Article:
In every country I have visited thus far, I have always experienced a moment of disillusionment, when I realize that my wondrous destination is also affected by hardships and inequality. In Spain, I was sure that this moment would come while watching the 5 million-strong protests on unemployment. To put those into perspective, Spain’s population is only slightly larger than California’s. It has the highest unemployment rate of any industrialized country.
I imagined that I would see a small sect of protesters working against the government and a larger number of citizens who would disagree with their claims.
Then, on Oct. 15, I walked out my door to Gran Via, the largest street in Madrid, planning to go on a peaceful run. Instead, I ran into a seemingly endless stream of protesters who had closed down the road and migrated toward the Plaza del Sol. Signs were held high, people played instruments and danced among the discontent. Yet it wasn’t angry. It was about positive sentimientos, to show what was wanted, but not to dwell on the wrong.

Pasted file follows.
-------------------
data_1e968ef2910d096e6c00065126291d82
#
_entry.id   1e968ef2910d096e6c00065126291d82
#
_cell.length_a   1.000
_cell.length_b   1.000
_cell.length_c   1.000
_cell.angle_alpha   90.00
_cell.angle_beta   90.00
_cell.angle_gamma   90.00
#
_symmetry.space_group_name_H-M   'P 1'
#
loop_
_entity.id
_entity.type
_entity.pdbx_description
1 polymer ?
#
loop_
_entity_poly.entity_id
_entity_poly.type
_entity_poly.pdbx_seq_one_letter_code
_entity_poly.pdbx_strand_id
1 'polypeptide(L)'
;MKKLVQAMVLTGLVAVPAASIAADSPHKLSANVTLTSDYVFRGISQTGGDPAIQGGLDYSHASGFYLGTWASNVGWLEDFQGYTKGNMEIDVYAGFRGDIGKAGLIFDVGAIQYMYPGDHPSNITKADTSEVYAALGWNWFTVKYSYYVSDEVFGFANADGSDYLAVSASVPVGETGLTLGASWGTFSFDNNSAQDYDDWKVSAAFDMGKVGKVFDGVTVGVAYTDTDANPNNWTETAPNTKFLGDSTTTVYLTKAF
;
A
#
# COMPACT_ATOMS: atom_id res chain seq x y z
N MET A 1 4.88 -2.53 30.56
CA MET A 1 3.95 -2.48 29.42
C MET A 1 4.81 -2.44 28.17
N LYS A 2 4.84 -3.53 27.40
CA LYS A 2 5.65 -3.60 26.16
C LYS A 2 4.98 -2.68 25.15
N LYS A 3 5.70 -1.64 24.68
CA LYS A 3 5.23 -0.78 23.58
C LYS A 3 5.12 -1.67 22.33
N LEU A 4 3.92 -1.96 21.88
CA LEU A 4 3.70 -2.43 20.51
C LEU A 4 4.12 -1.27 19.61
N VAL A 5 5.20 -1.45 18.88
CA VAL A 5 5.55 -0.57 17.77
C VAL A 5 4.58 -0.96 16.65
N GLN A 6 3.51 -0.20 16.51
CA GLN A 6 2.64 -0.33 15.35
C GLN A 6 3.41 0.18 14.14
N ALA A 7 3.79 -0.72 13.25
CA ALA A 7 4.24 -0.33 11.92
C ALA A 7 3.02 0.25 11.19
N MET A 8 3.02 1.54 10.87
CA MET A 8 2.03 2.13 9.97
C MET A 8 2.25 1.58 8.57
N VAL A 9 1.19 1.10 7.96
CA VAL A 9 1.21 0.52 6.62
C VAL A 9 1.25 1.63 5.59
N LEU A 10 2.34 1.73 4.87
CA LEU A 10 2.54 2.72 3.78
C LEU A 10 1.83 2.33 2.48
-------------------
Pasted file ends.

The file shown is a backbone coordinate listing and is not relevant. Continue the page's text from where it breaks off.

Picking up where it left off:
In Spain, the protests are not new. They have gone on here since May 15. For months, thousands of protestors camped out in Plaza del Sol, crowding the streets to such a degree that they became impossible to traverse.
In addition to this particular movement, protests have been conducted against cuts to public education. Whole families, including babies in strollers, wore green T-shirts reading “Escuela publica: de todas para todas” (“Public school: of all for all”).
These protests are not considered fringe movements and are embraced by the majority of Spaniards.
Like everywhere else, there are things that must be fixed. But my love of this country has not wavered, and I can’t imagine a better educational experience.
— Kara Murray